A violent thunderstorm swept through northern France and southern England on Sunday, May 28 into May 29, 2017, causing power disruption in both countries. It came after almost 30 °C (86 °F) May heatwave.
The storm moved through France on Sunday, crossed the English Channel and hit Kent, UK around 01:00 local time Monday, causing power disruption as well as loss of TV and phone signals.
According to media reports, the storm produced 40 000 lightning strikes in northern France within just two hours. Some mention 500 strikes within a minute.
The Daily Mail reported the storm hit areas all across Kent, including Folkestone, Canterbury, Dover, Herne Bay, Maidstone, Ashford, Sittingbourne, Whitstable, the Isle of Sheppey and Faversham.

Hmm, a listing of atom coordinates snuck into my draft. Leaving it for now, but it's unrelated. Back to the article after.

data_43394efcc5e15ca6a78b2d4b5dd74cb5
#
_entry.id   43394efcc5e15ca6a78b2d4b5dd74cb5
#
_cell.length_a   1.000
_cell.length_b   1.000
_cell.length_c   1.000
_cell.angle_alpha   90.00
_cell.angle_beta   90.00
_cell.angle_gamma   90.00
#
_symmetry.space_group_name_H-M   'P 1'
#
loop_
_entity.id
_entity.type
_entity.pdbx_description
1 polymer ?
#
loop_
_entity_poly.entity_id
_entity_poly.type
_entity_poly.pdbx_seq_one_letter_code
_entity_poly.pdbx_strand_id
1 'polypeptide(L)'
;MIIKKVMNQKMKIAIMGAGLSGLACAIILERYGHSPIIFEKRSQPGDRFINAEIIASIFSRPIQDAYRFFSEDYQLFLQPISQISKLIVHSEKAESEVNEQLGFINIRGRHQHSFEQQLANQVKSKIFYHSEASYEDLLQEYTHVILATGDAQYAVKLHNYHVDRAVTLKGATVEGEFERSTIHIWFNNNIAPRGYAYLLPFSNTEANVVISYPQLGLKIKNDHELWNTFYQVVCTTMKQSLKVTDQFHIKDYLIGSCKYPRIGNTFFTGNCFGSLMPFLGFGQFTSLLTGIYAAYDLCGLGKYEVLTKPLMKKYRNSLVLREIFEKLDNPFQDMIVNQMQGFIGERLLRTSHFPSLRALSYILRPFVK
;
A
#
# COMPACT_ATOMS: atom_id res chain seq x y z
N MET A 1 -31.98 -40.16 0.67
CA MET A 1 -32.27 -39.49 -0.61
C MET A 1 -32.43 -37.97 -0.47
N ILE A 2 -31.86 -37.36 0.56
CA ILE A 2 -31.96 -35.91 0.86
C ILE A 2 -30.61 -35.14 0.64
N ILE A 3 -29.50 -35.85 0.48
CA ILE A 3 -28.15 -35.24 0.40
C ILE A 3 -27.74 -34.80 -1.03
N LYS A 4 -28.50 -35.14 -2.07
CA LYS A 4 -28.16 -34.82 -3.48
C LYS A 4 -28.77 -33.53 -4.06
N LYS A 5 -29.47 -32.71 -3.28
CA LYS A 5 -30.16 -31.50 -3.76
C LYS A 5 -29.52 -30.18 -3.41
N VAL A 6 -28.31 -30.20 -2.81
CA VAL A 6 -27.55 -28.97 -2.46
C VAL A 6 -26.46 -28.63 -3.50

According to the UK Met Office, the UK has been hit by more than 60 000 lightning strikes and heavy rain overnight.
In Kent, firefighters responded to two house fires caused by a direct lightning strike.
Insane strike rate on this thunderstorm NW France right now. Could be a taste of things to come for Kent overnight pic.twitter.com/O26JNAdEtG— KentStormChasers (@KentStormChaser) May 28, 2017
Dr. Michael de Villiers, a senior meteorologist at The Weather Channel, said even though the massive storm would fizzle out there was still the chance of the odd rumble of thunder as it edged north.
"Low pressure will move north accompanied by cloudy to overcast sky with light to moderate rain. It will be drier in the south with sunny spells, although there may still be thundery showers," he added. "It will feel very warm and rather humid across south-eastern England. The thunder risk will fall to slight."
Couldn't think of a better place to capture the lightning with my wife tonight than the church we got married in! pic.twitter.com/sQwSe3Udo9— KentStormChasers (@KentStormChaser) May 29, 2017
Featured image credit: Mark Alan James Battersby